- Thought Leader Presentations: (20 minutes each presenter)
Thought Leader presentations will be done in the manner of Ted Talks. We’ll set aside a room where a series of speakers will share an inspiring story or an insight into emerging trends, or a leadership perspective. Each speaker will get no more than 20 minutes, then you must move along for the next speaker to set up. We’ll allow you to use slides but keep them at a minimum and don’t rely on slides to tell your story.
- Innovation Trends Presentations: (20 minutes each presenter)
Innovation Trends presentations will be done in the manner of Ted Talks. We’ll set aside a room where a series of speakers will share information about innovative solutions, technologies, and trends. Each speaker will get no more than 20 minutes, then you must move along for the next speaker to set up. We’ll allow you to use slides but keep them at a minimum and don’t rely on slides to tell your story.
- Point‐Counterpoint: (50 minutes)
This type of presentation will feature conflicting perspectives on a public works issue. This could be a fun exercise in which panel members use a debate format to inform the audience about different ways to approach a public works project, issue, or challenge. The panel can take turns listing the advantages and disadvantages of each approach. When you fill out the Call for Presentations form, please list who your speakers will be and the topic you will debate.
- Workshop: (120 minutes)
The workshop format is for topics that need a deeper dive than a shorter timeframe can provide. They usually delve into a particular concept or teach a specific skill. They may include demos or provide exercises so participants may practice what they are learning. Workshops are usually approximately 2 hours (120 minutes) in length, depending on the timeframes available during the overall conference.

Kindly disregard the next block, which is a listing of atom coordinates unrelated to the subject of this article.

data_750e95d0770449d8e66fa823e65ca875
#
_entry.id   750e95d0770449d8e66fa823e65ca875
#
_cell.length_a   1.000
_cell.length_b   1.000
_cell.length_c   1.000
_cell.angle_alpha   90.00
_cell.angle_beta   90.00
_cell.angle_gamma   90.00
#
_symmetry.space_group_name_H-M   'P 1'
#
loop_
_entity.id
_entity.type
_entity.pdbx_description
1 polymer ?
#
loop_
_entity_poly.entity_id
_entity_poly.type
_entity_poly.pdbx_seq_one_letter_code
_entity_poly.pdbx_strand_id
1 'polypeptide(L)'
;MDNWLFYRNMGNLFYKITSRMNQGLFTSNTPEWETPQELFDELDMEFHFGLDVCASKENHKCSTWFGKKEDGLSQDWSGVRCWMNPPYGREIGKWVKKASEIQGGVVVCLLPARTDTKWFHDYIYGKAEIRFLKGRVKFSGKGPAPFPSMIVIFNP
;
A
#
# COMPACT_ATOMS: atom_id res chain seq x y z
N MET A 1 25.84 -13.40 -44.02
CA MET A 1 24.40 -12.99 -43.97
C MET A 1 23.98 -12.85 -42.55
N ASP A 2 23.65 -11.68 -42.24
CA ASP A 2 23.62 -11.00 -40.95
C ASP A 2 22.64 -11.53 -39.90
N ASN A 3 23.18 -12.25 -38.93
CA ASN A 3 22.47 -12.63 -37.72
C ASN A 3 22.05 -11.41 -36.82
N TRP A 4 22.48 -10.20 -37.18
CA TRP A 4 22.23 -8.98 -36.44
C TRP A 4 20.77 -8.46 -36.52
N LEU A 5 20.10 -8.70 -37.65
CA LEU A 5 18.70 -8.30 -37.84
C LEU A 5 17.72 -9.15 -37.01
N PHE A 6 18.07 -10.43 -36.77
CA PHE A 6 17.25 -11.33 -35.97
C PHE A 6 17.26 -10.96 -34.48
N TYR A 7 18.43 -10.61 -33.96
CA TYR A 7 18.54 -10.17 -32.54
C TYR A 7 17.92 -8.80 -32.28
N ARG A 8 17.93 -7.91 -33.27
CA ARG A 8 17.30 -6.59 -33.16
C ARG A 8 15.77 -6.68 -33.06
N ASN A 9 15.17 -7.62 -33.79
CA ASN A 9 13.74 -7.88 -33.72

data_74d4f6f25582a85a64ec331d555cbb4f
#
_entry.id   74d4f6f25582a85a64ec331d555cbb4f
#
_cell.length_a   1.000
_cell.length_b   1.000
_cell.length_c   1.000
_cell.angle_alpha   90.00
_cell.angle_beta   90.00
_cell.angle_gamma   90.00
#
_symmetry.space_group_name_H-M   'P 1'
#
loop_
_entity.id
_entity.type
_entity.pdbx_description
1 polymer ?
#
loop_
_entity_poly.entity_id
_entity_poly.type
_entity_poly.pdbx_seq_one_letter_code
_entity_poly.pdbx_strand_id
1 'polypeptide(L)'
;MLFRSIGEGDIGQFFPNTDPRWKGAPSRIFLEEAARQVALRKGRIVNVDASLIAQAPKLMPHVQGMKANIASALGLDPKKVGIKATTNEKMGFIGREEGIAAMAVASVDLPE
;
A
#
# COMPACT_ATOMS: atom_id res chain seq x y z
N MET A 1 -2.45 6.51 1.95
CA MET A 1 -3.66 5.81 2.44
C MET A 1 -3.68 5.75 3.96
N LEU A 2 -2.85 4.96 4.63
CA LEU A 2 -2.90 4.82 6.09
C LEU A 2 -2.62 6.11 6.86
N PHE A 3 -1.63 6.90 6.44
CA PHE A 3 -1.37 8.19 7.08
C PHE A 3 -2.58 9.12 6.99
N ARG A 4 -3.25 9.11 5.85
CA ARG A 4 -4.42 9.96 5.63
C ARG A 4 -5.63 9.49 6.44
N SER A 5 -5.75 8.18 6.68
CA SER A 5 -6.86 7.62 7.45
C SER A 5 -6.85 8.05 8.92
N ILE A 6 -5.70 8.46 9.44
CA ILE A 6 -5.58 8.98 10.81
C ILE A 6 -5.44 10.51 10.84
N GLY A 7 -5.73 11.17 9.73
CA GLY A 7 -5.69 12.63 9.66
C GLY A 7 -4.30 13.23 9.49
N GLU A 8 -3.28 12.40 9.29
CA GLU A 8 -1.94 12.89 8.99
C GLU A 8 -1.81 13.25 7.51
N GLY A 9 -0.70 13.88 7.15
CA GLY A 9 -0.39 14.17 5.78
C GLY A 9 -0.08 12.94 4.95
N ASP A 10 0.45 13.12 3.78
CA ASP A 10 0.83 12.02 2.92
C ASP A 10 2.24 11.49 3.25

How are education sessions selected?
Review Criteria: All submissions are reviewed and evaluated by the NASC Program Review Committee comprised of experts in snow and ice control and winter maintenance planning. Click here view/download instructions on how to write appropriate learning objectives.
Your success in the selection process depends on how well your proposal supports these primary criteria:
- Practical application: Provides information that can be used by participants in their day-to-day work settings; offers lessons-learned, and how-to-do-it strategies, and offers solutions for sustainability and resiliency of public works operations.
- Leading-edge: Addresses emerging trends and technologies, innovative concepts and approaches, solutions that provide improvements to the provision of public works services.
- Relevance and clarity: Content is interesting and useful to a significant number of expected attendees. Learning objectives are clearly stated using active verbs that indicate how the participants will benefit from the information presented.